Lolade Lawal’s life has been turned upside down in ways she never imagined.
The third-year Nigerian medical student is coping with the effects of the Russian invasion of Ukraine which began last week.
“It’s scary, very scary. I’m very worried. People are running for their lives. We’re hiding in groups so we can keep an eye on each other,” Lawal told Al Jazeera by phone as she was sheltering with other students in a safe bunker in the city of Sumy, in the northeast of the country.
Russian President Vladimir Putin ordered what he called a “special military operation” against Ukraine on Thursday. A full-scale invasion followed, with Ukrainian President Volodymyr Zelenskyy declaring martial law, saying his country would defend itself.
On Saturday, the fighting reached the streets of Kiev, the Ukrainian capital, as Russian troops advanced.
According to the US military, Russia now has at least 50% of its estimated 150,000 invading forces in Ukraine.
The conflict has so far killed more than 200 civilians, including three children. Nearly 1,100 people have been injured in the conflict, including 33 children, according to Ukraine’s Health Ministry.
The United Nations estimates that more than 100,000 people have been internally displaced since the conflict began.
“There is no escape. The trains stopped running. Most supermarkets are closed and those that do open are running out of food stocks. ATMs are not working and everyone is desperate for cash,” Lawal said, as sirens sounded in the background.
There are no official figures on the number of African students currently studying in Ukraine, but Lawal said “we are hundreds in our city”.
“In my university, there are about 100 Nigerian students. I take refuge with some of them,” Lawal added.
Some students managed to cross the Polish border.
“I live in Kyiv. I have been living here since March last year,” Somto Orah, a student at Kyiv State University of Telecommunications, told Al Jazeera.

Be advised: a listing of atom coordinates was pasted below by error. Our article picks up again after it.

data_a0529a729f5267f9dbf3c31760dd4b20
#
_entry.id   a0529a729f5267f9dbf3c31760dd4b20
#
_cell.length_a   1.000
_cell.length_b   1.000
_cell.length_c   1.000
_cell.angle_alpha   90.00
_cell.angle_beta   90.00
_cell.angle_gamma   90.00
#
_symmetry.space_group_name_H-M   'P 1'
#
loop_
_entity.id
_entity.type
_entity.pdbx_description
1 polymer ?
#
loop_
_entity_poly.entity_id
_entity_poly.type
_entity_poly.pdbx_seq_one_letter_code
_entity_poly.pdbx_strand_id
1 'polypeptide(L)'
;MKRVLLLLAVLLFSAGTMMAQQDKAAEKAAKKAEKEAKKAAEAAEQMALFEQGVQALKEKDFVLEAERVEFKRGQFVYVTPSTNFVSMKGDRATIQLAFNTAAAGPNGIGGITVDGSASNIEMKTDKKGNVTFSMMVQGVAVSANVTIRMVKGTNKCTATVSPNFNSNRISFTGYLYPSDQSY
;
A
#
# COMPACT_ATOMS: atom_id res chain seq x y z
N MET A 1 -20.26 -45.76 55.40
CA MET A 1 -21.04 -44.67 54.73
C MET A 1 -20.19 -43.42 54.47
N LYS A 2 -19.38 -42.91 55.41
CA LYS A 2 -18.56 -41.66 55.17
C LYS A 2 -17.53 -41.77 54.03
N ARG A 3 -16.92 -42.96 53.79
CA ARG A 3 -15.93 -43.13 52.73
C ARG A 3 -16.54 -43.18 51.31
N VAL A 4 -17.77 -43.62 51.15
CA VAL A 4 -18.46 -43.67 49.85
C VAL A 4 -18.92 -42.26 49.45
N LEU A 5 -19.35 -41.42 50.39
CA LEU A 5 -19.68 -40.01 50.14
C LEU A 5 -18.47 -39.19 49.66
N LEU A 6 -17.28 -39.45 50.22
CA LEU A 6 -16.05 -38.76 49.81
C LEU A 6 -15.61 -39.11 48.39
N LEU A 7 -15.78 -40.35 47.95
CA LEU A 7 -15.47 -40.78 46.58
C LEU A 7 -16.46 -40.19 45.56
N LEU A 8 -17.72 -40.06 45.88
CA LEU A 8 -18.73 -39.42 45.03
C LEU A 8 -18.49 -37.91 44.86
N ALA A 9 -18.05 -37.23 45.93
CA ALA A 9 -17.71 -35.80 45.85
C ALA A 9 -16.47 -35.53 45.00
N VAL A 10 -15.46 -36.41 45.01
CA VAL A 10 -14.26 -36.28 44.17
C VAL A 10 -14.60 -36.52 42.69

“We have received no support from any government authority. The school only gave us a bomb shelter to hide in when the air raid siren is on. The sirens went on and off about five times yesterday before I left,” added Orah, a Nigerian national.
“There is little food. I haven’t been able to access cash for two days now. Not all ATMs on the road have cash.
Others were even less fortunate.
Samuel George, a first-year software engineering student, fled Kiev after bombings and sirens became too much for him to handle.
“I drove from Kiev. We try to survive. We don’t want to die in a foreign country,” George said.
As he approached the Polish border, Samuel’s luck changed. He said he had a minor traffic accident with a vehicle carrying Ukrainians because the road was narrow.
He said they took his money and stopped him from driving any further.
“They are not civil servants, policemen or soldiers. It was normal citizens who stopped us Africans from driving to the border. They let the Ukrainians through, but not us,” George said.
“I am now walking towards the border. I have no other choice. I don’t know how far the border is. They even took our money. It’s like they’re not human beings,” George said, adding that he couldn’t talk on the phone anymore because his hands were freezing in sub-zero temperatures.
On Saturday, the Polish Interior Ministry said more than 115,000 people entered Poland from Ukraine, adding that all Ukrainians were allowed to enter, even those without valid passports.
But for Somto and several other students, crossing the Polish border was not easy.
“I will head to Nigeria from Poland if I can cross. But if I see a school offer around Schengen, I will accept because I don’t want my school life to be disrupted,” he said as he joined the queue at the border post.